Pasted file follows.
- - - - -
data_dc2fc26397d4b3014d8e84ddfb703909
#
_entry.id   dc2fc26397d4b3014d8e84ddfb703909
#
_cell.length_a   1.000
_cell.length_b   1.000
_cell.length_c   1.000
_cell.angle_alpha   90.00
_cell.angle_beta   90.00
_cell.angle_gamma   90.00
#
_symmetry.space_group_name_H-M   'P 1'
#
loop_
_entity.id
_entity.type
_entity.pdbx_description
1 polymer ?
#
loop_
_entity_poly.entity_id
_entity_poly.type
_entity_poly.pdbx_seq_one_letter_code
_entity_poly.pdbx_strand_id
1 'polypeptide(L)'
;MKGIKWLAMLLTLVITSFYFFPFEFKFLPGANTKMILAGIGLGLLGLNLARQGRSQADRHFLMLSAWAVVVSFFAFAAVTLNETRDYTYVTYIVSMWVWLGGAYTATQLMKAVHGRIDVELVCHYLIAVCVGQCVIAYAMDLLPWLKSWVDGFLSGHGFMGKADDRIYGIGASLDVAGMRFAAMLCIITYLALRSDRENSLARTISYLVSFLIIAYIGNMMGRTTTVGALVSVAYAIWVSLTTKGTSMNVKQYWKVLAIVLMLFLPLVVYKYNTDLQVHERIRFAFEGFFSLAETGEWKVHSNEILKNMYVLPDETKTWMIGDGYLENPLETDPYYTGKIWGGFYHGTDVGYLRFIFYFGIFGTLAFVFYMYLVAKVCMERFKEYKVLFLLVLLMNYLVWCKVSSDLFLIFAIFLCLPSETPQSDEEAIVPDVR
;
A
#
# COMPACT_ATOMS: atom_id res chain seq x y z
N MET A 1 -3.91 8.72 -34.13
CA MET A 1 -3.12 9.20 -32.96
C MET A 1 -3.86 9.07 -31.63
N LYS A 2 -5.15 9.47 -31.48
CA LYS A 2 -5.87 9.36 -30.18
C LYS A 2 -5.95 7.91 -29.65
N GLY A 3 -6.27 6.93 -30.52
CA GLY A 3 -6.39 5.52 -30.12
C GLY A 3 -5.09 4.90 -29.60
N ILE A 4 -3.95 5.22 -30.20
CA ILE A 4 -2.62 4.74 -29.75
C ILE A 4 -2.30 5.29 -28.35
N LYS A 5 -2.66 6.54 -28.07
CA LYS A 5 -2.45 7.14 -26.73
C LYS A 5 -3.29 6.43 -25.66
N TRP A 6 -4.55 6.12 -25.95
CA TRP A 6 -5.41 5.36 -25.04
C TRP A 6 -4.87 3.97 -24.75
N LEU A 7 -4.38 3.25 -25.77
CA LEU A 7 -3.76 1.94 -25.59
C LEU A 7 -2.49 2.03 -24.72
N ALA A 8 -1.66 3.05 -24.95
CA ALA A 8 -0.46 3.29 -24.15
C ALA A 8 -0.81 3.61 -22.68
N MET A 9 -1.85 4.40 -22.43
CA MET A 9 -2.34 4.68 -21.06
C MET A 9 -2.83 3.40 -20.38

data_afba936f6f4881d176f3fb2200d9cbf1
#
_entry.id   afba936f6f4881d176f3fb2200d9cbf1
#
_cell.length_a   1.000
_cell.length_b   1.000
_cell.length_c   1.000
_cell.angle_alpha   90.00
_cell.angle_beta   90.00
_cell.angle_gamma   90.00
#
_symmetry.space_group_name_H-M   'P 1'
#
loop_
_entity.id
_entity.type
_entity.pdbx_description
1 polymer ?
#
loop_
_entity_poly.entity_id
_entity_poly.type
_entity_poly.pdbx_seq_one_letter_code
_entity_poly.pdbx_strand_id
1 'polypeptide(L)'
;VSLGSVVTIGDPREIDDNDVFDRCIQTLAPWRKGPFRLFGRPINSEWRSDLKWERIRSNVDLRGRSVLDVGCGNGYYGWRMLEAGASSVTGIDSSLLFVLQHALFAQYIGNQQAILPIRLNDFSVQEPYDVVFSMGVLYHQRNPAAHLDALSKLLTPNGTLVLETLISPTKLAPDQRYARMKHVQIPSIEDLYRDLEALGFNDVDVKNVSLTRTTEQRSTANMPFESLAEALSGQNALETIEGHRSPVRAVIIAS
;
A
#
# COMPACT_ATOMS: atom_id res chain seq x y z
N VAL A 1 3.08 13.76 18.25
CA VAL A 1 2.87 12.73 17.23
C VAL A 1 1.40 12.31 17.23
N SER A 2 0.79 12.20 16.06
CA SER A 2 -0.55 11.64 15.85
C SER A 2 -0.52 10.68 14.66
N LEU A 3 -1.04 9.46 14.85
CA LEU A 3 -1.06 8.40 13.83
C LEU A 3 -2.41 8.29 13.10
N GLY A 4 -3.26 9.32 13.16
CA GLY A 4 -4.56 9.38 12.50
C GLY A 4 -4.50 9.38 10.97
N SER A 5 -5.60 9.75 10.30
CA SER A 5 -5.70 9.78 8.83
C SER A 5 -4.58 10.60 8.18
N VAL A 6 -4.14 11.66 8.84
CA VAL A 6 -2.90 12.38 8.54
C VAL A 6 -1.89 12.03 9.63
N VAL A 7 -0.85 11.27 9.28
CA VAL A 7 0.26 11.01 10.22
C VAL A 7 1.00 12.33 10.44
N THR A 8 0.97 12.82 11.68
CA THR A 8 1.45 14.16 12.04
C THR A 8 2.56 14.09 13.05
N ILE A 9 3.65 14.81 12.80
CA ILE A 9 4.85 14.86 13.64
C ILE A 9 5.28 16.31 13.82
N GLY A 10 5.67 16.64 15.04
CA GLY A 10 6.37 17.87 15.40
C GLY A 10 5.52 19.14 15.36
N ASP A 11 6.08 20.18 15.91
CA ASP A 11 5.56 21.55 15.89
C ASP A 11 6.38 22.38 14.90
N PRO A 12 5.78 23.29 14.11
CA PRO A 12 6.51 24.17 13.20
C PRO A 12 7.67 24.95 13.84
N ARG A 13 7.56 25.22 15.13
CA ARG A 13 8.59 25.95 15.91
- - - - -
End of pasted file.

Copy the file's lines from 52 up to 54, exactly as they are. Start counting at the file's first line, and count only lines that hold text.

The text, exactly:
N ALA A 8 -1.66 3.05 -24.95
CA ALA A 8 -0.46 3.29 -24.15
C ALA A 8 -0.81 3.61 -22.68